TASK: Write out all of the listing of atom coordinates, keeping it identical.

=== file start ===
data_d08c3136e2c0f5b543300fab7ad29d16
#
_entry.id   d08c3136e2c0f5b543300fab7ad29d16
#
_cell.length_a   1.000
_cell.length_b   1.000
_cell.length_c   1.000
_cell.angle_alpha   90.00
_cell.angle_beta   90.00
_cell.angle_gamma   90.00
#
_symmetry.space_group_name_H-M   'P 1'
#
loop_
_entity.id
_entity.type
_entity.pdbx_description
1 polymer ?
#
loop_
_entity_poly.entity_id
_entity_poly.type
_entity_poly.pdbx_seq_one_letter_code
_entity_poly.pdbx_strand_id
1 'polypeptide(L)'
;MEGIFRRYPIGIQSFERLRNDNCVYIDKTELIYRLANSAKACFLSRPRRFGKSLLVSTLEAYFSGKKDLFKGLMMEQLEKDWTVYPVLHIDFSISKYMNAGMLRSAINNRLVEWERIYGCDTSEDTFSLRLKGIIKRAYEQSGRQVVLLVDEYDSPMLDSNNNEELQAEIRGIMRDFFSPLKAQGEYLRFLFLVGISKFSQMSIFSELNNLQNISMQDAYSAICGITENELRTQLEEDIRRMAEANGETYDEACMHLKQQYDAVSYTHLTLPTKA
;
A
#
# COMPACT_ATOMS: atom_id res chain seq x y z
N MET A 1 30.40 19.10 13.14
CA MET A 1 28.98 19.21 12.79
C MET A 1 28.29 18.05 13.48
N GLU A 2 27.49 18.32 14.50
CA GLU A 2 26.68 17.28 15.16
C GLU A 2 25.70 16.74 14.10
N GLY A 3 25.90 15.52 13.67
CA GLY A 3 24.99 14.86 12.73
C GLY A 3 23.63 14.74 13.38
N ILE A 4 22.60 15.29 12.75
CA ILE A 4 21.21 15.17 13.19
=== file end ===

data_d08c3136e2c0f5b543300fab7ad29d16
#
_entry.id   d08c3136e2c0f5b543300fab7ad29d16
#
_cell.length_a   1.000
_cell.length_b   1.000
_cell.length_c   1.000
_cell.angle_alpha   90.00
_cell.angle_beta   90.00
_cell.angle_gamma   90.00
#
_symmetry.space_group_name_H-M   'P 1'
#
loop_
_entity.id
_entity.type
_entity.pdbx_description
1 polymer ?
#
loop_
_entity_poly.entity_id
_entity_poly.type
_entity_poly.pdbx_seq_one_letter_code
_entity_poly.pdbx_strand_id
1 'polypeptide(L)'
;MEGIFRRYPIGIQSFERLRNDNCVYIDKTELIYRLANSAKACFLSRPRRFGKSLLVSTLEAYFSGKKDLFKGLMMEQLEKDWTVYPVLHIDFSISKYMNAGMLRSAINNRLVEWERIYGCDTSEDTFSLRLKGIIKRAYEQSGRQVVLLVDEYDSPMLDSNNNEELQAEIRGIMRDFFSPLKAQGEYLRFLFLVGISKFSQMSIFSELNNLQNISMQDAYSAICGITENELRTQLEEDIRRMAEANGETYDEACMHLKQQYDAVSYTHLTLPTKA
;
A
#
# COMPACT_ATOMS: atom_id res chain seq x y z
N MET A 1 30.40 19.10 13.14
CA MET A 1 28.98 19.21 12.79
C MET A 1 28.29 18.05 13.48
N GLU A 2 27.49 18.32 14.50
CA GLU A 2 26.68 17.28 15.16
C GLU A 2 25.70 16.74 14.10
N GLY A 3 25.90 15.52 13.67
CA GLY A 3 24.99 14.86 12.73
C GLY A 3 23.63 14.74 13.38
N ILE A 4 22.60 15.29 12.75
CA ILE A 4 21.21 15.17 13.19